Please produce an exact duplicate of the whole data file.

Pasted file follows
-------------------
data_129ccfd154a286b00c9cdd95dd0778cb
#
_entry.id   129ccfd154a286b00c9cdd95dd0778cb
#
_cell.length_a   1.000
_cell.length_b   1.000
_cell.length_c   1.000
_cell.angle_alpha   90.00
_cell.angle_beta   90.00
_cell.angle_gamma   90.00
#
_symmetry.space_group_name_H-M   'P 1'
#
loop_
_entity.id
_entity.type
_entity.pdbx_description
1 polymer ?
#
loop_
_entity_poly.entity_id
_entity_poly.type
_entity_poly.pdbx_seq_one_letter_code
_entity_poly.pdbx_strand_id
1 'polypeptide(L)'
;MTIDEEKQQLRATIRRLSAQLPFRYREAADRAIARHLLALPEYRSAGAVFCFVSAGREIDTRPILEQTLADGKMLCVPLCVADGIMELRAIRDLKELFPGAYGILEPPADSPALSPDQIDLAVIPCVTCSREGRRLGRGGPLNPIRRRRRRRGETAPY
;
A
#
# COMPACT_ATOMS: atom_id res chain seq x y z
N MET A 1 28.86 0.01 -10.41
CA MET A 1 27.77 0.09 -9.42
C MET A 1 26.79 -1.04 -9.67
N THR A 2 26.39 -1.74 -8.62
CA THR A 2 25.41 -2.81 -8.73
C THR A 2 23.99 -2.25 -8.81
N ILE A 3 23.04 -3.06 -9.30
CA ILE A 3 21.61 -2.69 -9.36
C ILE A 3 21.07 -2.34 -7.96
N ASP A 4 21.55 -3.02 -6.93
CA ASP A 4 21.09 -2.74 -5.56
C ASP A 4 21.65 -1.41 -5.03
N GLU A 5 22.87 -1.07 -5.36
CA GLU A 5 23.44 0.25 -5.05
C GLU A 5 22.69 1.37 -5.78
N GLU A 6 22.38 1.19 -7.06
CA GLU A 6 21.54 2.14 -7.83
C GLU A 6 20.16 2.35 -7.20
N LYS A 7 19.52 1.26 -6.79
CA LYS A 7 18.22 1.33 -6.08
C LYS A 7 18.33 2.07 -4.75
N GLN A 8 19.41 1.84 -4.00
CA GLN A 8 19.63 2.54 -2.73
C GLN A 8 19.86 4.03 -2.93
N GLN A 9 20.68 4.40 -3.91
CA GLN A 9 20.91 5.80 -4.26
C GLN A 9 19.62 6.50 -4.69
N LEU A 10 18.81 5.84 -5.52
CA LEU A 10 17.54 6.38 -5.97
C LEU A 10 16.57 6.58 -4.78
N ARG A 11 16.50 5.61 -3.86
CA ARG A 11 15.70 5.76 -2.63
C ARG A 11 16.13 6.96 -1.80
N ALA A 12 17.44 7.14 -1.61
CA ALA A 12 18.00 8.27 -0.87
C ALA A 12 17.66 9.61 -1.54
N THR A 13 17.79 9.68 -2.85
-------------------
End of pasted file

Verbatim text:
data_129ccfd154a286b00c9cdd95dd0778cb
#
_entry.id   129ccfd154a286b00c9cdd95dd0778cb
#
_cell.length_a   1.000
_cell.length_b   1.000
_cell.length_c   1.000
_cell.angle_alpha   90.00
_cell.angle_beta   90.00
_cell.angle_gamma   90.00
#
_symmetry.space_group_name_H-M   'P 1'
#
loop_
_entity.id
_entity.type
_entity.pdbx_description
1 polymer ?
#
loop_
_entity_poly.entity_id
_entity_poly.type
_entity_poly.pdbx_seq_one_letter_code
_entity_poly.pdbx_strand_id
1 'polypeptide(L)'
;MTIDEEKQQLRATIRRLSAQLPFRYREAADRAIARHLLALPEYRSAGAVFCFVSAGREIDTRPILEQTLADGKMLCVPLCVADGIMELRAIRDLKELFPGAYGILEPPADSPALSPDQIDLAVIPCVTCSREGRRLGRGGPLNPIRRRRRRRGETAPY
;
A
#
# COMPACT_ATOMS: atom_id res chain seq x y z
N MET A 1 28.86 0.01 -10.41
CA MET A 1 27.77 0.09 -9.42
C MET A 1 26.79 -1.04 -9.67
N THR A 2 26.39 -1.74 -8.62
CA THR A 2 25.41 -2.81 -8.73
C THR A 2 23.99 -2.25 -8.81
N ILE A 3 23.04 -3.06 -9.30
CA ILE A 3 21.61 -2.69 -9.36
C ILE A 3 21.07 -2.34 -7.96
N ASP A 4 21.55 -3.02 -6.93
CA ASP A 4 21.09 -2.74 -5.56
C ASP A 4 21.65 -1.41 -5.03
N GLU A 5 22.87 -1.07 -5.36
CA GLU A 5 23.44 0.25 -5.05
C GLU A 5 22.69 1.37 -5.78
N GLU A 6 22.38 1.19 -7.06
CA GLU A 6 21.54 2.14 -7.83
C GLU A 6 20.16 2.35 -7.20
N LYS A 7 19.52 1.26 -6.79
CA LYS A 7 18.22 1.33 -6.08
C LYS A 7 18.33 2.07 -4.75
N GLN A 8 19.41 1.84 -4.00
CA GLN A 8 19.63 2.54 -2.73
C GLN A 8 19.86 4.03 -2.93
N GLN A 9 20.68 4.40 -3.91
CA GLN A 9 20.91 5.80 -4.26
C GLN A 9 19.62 6.50 -4.69
N LEU A 10 18.81 5.84 -5.52
CA LEU A 10 17.54 6.38 -5.97
C LEU A 10 16.57 6.58 -4.78
N ARG A 11 16.50 5.61 -3.86
CA ARG A 11 15.70 5.76 -2.63
C ARG A 11 16.13 6.96 -1.80
N ALA A 12 17.44 7.14 -1.61
CA ALA A 12 18.00 8.27 -0.87
C ALA A 12 17.66 9.61 -1.54
N THR A 13 17.79 9.68 -2.85